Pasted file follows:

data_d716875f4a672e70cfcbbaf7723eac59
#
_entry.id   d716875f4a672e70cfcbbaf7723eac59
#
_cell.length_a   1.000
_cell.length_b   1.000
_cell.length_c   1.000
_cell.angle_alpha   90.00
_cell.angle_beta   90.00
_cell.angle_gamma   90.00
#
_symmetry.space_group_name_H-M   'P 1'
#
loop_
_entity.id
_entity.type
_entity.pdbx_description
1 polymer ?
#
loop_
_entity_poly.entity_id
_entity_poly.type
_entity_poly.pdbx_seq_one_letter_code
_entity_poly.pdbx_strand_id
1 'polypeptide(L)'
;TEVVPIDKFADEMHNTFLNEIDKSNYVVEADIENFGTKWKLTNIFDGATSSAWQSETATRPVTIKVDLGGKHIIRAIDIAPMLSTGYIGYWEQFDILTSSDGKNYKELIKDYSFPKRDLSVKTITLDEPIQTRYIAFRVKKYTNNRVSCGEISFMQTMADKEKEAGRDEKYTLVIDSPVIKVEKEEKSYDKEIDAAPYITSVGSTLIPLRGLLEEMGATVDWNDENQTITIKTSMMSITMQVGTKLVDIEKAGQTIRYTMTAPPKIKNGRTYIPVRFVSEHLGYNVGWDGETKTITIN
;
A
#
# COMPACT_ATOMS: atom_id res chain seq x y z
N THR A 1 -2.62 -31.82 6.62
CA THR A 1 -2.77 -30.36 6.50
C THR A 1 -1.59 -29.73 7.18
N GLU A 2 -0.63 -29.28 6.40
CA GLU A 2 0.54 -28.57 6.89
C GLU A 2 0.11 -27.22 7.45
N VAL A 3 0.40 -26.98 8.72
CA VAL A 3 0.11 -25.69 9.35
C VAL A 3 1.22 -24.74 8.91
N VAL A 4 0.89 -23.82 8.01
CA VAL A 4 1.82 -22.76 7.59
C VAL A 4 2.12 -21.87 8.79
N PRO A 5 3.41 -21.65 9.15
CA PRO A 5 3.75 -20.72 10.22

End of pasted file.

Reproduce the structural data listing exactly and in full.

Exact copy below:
data_d716875f4a672e70cfcbbaf7723eac59
#
_entry.id   d716875f4a672e70cfcbbaf7723eac59
#
_cell.length_a   1.000
_cell.length_b   1.000
_cell.length_c   1.000
_cell.angle_alpha   90.00
_cell.angle_beta   90.00
_cell.angle_gamma   90.00
#
_symmetry.space_group_name_H-M   'P 1'
#
loop_
_entity.id
_entity.type
_entity.pdbx_description
1 polymer ?
#
loop_
_entity_poly.entity_id
_entity_poly.type
_entity_poly.pdbx_seq_one_letter_code
_entity_poly.pdbx_strand_id
1 'polypeptide(L)'
;TEVVPIDKFADEMHNTFLNEIDKSNYVVEADIENFGTKWKLTNIFDGATSSAWQSETATRPVTIKVDLGGKHIIRAIDIAPMLSTGYIGYWEQFDILTSSDGKNYKELIKDYSFPKRDLSVKTITLDEPIQTRYIAFRVKKYTNNRVSCGEISFMQTMADKEKEAGRDEKYTLVIDSPVIKVEKEEKSYDKEIDAAPYITSVGSTLIPLRGLLEEMGATVDWNDENQTITIKTSMMSITMQVGTKLVDIEKAGQTIRYTMTAPPKIKNGRTYIPVRFVSEHLGYNVGWDGETKTITIN
;
A
#
# COMPACT_ATOMS: atom_id res chain seq x y z
N THR A 1 -2.62 -31.82 6.62
CA THR A 1 -2.77 -30.36 6.50
C THR A 1 -1.59 -29.73 7.18
N GLU A 2 -0.63 -29.28 6.40
CA GLU A 2 0.54 -28.57 6.89
C GLU A 2 0.11 -27.22 7.45
N VAL A 3 0.40 -26.98 8.72
CA VAL A 3 0.11 -25.69 9.35
C VAL A 3 1.22 -24.74 8.91
N VAL A 4 0.89 -23.82 8.01
CA VAL A 4 1.82 -22.76 7.59
C VAL A 4 2.12 -21.87 8.79
N PRO A 5 3.41 -21.65 9.15
CA PRO A 5 3.75 -20.72 10.22